Warm Private Sector Welcome
"In every area covered in the Issa proposal, there is also a specific requirement for accountability for implementing, and for the success of each initiative from the agencies to the federal CIO to Congress, with independent assessment and reporting by the General Accountability Office," Van Hitch, senior advisor at Deloitte Consulting, told the E Commerce Times.
"The proposal also specifically identifies mechanisms for funding of these activities through fees to the agencies. The funding idea is clearly an important step forward if agencies are to comply," he said.
The Issa proposal addresses some of the issues raised by GAO in its continuing program to evaluate federal IT performance.
"We are currently in the process of providing comments on the bill to Chairman Issa's staff, but I can say that legislation that addresses CIO authorities and codifies data center consolidation efforts could be helpful in furthering the key IT reform efforts," David Powner, director of information technology management issues at GAO, told the E-Commerce Times.
"Overall, it appears that Issa has listened to what OMB has tried to do with the 25 Point Plan," said Gregg Bailey, another Deloitte expert, but he thinks more needs to be done to make the reforms successful.
"The Issa proposal puts more teeth in many of the reforms spelled out in the 25 point plan," Bailey told the E-Commerce Times."The plan also gives significantly more authority to agency CIOs and to the federal CIO, which is a positive step."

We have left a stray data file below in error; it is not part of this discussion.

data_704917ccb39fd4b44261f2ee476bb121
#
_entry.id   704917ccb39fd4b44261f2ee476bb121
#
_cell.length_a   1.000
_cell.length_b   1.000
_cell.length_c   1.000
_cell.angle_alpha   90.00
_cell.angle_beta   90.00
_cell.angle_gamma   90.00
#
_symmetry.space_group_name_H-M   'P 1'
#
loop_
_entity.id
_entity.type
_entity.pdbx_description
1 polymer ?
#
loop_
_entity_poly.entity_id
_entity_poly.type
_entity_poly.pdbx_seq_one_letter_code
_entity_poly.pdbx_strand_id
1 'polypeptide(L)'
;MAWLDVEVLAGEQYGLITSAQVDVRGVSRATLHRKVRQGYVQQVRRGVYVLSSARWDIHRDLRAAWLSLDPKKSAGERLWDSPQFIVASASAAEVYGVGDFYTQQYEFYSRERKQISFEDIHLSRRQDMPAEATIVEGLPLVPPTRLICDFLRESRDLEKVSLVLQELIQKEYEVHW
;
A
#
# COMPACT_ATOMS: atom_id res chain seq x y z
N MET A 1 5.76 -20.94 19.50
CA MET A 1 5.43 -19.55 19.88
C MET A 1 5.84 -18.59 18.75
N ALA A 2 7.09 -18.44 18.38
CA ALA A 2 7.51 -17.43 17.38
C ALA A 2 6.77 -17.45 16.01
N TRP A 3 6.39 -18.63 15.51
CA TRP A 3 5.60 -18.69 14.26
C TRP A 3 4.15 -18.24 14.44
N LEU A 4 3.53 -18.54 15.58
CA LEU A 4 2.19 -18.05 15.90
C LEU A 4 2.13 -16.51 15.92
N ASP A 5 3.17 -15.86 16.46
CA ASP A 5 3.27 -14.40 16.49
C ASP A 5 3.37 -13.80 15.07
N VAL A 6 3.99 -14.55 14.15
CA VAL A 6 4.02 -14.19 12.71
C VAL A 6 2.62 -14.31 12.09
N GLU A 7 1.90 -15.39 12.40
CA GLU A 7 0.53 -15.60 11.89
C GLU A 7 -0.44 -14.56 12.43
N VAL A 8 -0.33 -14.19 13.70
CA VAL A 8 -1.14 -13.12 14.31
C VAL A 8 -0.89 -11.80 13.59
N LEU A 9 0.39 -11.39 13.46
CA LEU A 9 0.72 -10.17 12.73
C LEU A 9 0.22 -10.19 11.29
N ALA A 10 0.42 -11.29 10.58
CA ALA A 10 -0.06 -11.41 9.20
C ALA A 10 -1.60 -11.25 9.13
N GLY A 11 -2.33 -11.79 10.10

While the bill imposes numerous reporting requirements for federal agencies in meeting IT performance goals, it also recognizes the need to facilitate procurement with the private sector. For example, tucked away in the commodity IT section of the bill is a provision that requires "active engagement with the private sector to use up-to-date commercial technologies and to remove unnecessary burdens on industry in its interactions with the government."
The Software and Information Industry Association (SIIA) complimented Issa "for his recognition that there needs to be a substantial improvement to federal IT procurement practices," in addressing evolving technologies.
"We look forward to working with Chairman Issa and committee members as they move forward to craft a final bill that serves to improve IT acquisition practices to the benefit of vendors and the federal government," said Mike Hettinger, SIIA's vice president for the public sector innovation group.
The proposal is available at the committee website. Issa is seeking input from all stakeholders, both public and private.